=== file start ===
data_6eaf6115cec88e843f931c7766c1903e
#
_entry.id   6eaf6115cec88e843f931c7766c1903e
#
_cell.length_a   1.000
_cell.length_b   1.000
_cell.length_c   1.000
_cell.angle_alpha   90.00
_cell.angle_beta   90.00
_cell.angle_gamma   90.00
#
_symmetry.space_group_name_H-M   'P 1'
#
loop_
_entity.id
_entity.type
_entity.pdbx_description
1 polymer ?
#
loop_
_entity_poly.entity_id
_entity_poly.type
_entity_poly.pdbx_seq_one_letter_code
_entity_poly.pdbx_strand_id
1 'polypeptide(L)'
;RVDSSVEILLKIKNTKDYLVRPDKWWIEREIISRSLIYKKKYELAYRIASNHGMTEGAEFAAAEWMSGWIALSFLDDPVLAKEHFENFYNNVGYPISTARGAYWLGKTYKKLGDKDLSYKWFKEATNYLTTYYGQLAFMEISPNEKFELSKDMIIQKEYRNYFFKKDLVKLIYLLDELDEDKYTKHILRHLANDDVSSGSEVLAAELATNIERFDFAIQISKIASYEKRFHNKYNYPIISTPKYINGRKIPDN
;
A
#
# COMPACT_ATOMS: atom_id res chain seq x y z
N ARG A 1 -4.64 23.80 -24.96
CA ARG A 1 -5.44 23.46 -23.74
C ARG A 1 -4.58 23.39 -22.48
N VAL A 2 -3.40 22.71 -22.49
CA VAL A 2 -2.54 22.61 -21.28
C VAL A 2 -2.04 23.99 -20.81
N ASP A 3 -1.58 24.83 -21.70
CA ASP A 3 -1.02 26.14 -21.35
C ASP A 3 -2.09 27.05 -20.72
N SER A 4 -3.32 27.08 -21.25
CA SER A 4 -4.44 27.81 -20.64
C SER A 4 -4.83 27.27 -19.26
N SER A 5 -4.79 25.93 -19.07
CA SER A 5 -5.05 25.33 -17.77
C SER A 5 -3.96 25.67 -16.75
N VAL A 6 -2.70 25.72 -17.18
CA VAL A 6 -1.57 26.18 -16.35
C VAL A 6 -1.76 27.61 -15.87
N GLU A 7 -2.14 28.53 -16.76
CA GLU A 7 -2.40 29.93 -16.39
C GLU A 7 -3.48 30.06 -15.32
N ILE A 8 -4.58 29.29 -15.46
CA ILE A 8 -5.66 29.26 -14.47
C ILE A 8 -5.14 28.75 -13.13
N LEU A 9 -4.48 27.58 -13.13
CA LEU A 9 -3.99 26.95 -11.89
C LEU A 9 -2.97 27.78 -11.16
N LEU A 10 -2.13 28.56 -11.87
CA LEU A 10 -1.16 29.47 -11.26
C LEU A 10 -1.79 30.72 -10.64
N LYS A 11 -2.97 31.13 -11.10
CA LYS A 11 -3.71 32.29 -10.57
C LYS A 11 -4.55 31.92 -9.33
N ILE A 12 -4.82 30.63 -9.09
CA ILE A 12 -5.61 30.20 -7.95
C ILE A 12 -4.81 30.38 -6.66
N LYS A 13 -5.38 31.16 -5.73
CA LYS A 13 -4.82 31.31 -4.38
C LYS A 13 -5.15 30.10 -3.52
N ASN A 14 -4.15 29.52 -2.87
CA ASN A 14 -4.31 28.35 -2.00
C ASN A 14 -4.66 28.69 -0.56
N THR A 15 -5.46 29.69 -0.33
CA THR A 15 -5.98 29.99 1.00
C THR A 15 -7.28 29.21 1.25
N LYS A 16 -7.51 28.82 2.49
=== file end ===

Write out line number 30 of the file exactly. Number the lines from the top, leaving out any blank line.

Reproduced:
# COMPACT_ATOMS: atom_id res chain seq x y z